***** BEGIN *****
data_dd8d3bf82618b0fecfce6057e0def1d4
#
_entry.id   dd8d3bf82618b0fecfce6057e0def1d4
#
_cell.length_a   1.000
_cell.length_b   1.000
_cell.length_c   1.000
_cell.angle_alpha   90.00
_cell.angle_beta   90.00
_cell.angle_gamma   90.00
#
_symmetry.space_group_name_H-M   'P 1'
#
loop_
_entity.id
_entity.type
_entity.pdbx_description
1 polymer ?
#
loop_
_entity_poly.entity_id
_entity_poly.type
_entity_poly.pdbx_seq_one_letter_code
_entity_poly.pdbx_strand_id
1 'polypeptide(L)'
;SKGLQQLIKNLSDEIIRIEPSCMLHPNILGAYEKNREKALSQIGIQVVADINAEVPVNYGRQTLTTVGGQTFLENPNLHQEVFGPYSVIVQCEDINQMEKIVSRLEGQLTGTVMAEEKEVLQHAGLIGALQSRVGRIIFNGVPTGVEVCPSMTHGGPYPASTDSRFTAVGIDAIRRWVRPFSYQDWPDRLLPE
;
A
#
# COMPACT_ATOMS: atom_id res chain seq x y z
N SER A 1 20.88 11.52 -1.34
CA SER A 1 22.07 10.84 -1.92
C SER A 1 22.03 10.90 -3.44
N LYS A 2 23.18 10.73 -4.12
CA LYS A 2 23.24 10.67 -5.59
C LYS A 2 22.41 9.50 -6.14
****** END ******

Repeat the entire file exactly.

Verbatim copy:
data_dd8d3bf82618b0fecfce6057e0def1d4
#
_entry.id   dd8d3bf82618b0fecfce6057e0def1d4
#
_cell.length_a   1.000
_cell.length_b   1.000
_cell.length_c   1.000
_cell.angle_alpha   90.00
_cell.angle_beta   90.00
_cell.angle_gamma   90.00
#
_symmetry.space_group_name_H-M   'P 1'
#
loop_
_entity.id
_entity.type
_entity.pdbx_description
1 polymer ?
#
loop_
_entity_poly.entity_id
_entity_poly.type
_entity_poly.pdbx_seq_one_letter_code
_entity_poly.pdbx_strand_id
1 'polypeptide(L)'
;SKGLQQLIKNLSDEIIRIEPSCMLHPNILGAYEKNREKALSQIGIQVVADINAEVPVNYGRQTLTTVGGQTFLENPNLHQEVFGPYSVIVQCEDINQMEKIVSRLEGQLTGTVMAEEKEVLQHAGLIGALQSRVGRIIFNGVPTGVEVCPSMTHGGPYPASTDSRFTAVGIDAIRRWVRPFSYQDWPDRLLPE
;
A
#
# COMPACT_ATOMS: atom_id res chain seq x y z
N SER A 1 20.88 11.52 -1.34
CA SER A 1 22.07 10.84 -1.92
C SER A 1 22.03 10.90 -3.44
N LYS A 2 23.18 10.73 -4.12
CA LYS A 2 23.24 10.67 -5.59
C LYS A 2 22.41 9.50 -6.14